3 out of 5
Steve Fisher’s “No House Limit” is tellingly subtitled: A Novel of Las Vegas; it is not a book about characters, necessarily, or even about the Syndicate-vs.-independent-casino-owner Joe Martin premise it threads throughout its 200ish pages – it’s about Vegas – its hollowness; its unbearable heat; its soul-sucking qualities; all built around chance and presented with glitter and plopped atop a desert. Chapters begin with quick runthroughs of how various games operate, or how things like vice are “handled” in Vegas, rather wholly separated from the narrative that then proceeds in the chapters. These blurbs are rather cold, and too complex or brief to really help explain anything, but that seems to be part of Fisher’s intent: when we’re on the floor of Martin’s “Rainbow’s End” casino, as he fends off attempts from the Syndicate to unsettle him – phony chips; crooked dealers; and primarily sending in hotshot gambler Bello – the stream of observations of the tables and showgirls and players is cut in with the slang chatter of people playing the games, tossing us in to the chaos and noise. All of this is rather a good buffer for dealing with Joe himself, who’s a tuff, emotionless guy in the mold of all tuff, emotionless pulp guys in the 50s, who gets more and more strung out over a 3-day assault on his casino by Bello and these other events, while tempered by the cooing of the over-emotive, innocent schoolteacher Sunny, who is obviously also an incredible cliche. The thing is, these two are not very interesting characters. Sure, we’re far removed from when this type of pairing of the young 20something and the abusive, sweary male was “cool,” but even going back to the time when this was written, I can’t see Joe as a dude we’re supposed to like, and Sunny is almost non-existent. Their “romance” consists of her showing up, Joe saying nasty things to her and emotionally (and sometimes physically) assaulting her, and then, uh, love. Yeah, that still sounds in line with how relationships in this genre were written back then, except Fisher inserts some juxtapositions: Martin’s trustworthy security man, Sprig, is questioning of the whole thing, and while we’re spending a good chunk of time with Joe sweating watching Bello, and amidst the Rainbow’s End’s clamor, another character – piano player Mal – starts to slowly come to the fore as a much more relatable human.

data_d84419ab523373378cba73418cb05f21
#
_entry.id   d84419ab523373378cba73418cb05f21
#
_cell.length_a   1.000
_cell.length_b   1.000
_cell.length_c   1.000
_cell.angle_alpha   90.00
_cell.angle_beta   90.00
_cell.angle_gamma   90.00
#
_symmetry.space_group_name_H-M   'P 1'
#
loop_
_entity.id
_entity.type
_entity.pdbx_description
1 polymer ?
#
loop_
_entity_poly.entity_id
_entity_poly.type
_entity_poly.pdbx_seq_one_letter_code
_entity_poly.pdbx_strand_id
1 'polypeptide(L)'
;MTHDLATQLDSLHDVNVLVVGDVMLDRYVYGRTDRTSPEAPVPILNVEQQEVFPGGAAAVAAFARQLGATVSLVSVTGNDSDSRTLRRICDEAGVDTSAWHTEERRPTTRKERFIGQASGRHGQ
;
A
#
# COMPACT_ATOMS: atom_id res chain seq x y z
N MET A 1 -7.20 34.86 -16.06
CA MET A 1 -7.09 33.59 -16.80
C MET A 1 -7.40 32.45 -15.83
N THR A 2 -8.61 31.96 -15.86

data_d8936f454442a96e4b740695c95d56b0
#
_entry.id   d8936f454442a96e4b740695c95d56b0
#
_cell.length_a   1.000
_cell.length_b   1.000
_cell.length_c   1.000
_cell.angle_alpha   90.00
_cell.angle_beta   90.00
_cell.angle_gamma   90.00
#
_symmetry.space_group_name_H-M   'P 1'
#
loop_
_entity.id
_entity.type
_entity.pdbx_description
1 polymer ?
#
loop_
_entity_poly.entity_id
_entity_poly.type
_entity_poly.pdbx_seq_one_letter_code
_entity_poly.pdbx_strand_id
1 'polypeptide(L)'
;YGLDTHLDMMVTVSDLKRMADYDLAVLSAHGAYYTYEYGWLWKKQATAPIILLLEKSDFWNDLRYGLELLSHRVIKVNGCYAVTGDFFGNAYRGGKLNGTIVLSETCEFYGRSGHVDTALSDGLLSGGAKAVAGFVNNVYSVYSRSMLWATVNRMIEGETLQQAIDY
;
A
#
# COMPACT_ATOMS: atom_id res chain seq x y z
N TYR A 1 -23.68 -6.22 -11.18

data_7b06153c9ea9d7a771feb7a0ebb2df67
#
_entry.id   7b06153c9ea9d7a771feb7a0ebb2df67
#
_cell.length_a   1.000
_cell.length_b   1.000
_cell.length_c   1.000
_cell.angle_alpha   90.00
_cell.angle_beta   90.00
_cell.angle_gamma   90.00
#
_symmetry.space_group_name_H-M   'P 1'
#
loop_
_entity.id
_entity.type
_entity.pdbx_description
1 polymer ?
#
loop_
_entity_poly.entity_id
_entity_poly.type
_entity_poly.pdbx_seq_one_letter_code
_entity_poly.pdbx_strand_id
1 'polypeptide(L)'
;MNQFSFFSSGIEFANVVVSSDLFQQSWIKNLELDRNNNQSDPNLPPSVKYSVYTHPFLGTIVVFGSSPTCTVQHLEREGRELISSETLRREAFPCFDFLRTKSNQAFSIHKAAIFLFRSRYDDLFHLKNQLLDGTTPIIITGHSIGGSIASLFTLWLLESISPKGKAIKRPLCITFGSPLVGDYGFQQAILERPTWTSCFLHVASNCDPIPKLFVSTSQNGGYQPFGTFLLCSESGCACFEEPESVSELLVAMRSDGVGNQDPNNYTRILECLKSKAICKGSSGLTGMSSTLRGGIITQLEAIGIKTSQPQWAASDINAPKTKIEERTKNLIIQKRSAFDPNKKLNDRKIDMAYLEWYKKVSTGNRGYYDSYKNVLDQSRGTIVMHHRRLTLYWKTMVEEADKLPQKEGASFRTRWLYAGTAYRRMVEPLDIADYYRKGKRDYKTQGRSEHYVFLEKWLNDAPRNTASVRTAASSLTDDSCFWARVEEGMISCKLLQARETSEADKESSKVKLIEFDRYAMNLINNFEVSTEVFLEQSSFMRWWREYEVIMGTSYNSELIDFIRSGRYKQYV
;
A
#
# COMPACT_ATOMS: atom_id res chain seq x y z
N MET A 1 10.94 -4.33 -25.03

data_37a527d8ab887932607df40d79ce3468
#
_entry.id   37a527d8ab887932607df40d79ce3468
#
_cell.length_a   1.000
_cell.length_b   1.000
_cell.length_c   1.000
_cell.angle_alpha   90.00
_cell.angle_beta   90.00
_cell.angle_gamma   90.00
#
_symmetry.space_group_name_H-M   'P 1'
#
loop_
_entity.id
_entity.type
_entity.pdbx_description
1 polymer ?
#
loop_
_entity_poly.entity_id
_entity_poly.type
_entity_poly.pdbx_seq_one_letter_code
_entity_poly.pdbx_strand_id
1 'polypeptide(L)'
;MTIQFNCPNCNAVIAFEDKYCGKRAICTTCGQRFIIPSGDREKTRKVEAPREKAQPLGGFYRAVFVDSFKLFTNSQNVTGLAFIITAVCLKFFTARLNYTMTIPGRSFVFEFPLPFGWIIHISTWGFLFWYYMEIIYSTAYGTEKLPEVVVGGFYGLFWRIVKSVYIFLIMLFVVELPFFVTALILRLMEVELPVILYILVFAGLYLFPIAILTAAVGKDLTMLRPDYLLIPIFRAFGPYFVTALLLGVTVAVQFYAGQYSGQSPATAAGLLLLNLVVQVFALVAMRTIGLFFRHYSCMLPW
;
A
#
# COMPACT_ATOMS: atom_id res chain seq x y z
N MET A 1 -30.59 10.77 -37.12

But No House Call, ultimately, is still a novel of Las Vegas, with a mixed feeling of winning and losing – some steps forward, some steps back – by story’s end. Fisher tries to play it both ways, as a typical pulp – Joe – and something a bit more emotive – Mal – which helps to keep the story moving along well, with a good exchange of terse dialogue and slightly more incisive stuff, but since the book truly belongs to a place and not its people, it’s hard to get too wrapped up in it.